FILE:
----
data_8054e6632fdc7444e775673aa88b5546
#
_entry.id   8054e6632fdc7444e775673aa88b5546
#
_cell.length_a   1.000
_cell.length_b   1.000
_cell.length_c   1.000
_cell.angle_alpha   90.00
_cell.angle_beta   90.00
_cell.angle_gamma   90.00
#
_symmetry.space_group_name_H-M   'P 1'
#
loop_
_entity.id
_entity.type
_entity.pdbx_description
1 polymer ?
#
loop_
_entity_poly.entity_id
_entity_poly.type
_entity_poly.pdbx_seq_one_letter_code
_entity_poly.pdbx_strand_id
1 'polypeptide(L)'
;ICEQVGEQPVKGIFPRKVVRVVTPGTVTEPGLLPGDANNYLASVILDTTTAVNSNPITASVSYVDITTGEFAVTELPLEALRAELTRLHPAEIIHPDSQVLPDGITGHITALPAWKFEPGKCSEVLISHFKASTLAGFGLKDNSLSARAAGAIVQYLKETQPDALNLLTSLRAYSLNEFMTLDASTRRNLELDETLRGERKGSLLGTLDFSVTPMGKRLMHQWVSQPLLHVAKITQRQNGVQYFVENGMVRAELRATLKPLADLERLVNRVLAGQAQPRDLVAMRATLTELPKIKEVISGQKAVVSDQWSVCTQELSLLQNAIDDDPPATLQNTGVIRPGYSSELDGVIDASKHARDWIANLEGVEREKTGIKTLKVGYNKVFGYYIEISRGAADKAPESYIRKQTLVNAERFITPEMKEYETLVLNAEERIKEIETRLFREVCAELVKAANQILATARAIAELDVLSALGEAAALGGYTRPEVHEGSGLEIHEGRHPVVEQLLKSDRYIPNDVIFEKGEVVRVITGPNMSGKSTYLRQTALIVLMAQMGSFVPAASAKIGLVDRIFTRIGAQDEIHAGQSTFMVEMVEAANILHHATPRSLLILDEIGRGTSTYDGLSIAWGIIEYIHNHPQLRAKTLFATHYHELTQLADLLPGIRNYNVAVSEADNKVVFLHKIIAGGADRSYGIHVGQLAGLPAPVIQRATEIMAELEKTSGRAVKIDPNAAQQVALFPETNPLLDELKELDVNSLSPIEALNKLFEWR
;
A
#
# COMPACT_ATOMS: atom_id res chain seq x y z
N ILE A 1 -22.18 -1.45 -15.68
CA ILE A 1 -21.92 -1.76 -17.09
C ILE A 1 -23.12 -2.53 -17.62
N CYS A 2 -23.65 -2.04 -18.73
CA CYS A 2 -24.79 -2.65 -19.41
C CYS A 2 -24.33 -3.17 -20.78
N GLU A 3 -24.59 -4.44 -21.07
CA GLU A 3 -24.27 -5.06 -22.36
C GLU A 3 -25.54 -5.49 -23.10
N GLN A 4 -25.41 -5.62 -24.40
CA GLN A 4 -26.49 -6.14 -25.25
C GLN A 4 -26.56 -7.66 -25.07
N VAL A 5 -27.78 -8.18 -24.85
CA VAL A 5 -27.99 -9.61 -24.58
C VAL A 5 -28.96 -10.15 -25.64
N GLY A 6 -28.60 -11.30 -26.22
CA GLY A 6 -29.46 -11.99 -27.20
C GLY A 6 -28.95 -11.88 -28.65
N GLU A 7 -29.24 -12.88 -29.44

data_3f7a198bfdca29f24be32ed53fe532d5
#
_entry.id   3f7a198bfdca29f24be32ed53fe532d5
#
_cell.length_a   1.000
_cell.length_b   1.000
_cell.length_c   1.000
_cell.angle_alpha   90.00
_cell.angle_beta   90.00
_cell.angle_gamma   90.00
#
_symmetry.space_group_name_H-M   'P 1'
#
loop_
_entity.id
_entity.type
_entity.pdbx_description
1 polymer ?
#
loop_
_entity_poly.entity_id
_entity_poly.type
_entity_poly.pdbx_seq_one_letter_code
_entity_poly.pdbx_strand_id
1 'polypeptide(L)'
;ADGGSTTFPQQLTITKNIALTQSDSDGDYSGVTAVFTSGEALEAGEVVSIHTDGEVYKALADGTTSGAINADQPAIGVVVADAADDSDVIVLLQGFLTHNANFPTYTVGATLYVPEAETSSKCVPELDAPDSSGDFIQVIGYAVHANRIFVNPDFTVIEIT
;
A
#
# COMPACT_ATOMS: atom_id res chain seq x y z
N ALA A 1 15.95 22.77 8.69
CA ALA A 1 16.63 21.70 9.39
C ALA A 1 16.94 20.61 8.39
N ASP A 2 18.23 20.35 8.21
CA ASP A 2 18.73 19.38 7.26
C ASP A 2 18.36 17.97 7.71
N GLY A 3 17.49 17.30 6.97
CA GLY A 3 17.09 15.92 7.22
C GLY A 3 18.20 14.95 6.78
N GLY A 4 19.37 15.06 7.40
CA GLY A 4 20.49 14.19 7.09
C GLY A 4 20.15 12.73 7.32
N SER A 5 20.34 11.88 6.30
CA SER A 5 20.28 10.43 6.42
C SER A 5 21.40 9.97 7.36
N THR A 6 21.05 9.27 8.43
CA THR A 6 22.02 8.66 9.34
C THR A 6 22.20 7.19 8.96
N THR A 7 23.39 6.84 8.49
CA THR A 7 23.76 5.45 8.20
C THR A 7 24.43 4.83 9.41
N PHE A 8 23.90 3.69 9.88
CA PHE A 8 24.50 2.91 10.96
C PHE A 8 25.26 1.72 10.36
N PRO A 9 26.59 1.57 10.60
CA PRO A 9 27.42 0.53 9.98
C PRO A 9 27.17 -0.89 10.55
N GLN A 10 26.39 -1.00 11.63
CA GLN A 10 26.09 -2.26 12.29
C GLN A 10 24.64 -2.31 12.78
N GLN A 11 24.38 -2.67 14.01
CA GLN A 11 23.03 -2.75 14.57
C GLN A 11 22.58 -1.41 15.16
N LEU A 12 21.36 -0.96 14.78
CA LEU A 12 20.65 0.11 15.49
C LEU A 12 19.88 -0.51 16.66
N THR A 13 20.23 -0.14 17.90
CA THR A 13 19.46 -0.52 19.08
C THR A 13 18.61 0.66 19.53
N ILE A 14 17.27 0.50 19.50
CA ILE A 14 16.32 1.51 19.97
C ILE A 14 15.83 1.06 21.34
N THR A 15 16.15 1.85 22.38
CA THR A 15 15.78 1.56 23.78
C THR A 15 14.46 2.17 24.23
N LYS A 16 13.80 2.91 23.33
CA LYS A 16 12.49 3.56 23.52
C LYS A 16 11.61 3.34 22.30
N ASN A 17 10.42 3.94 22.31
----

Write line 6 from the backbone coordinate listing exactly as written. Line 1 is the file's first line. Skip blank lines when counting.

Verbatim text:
_cell.length_b   1.000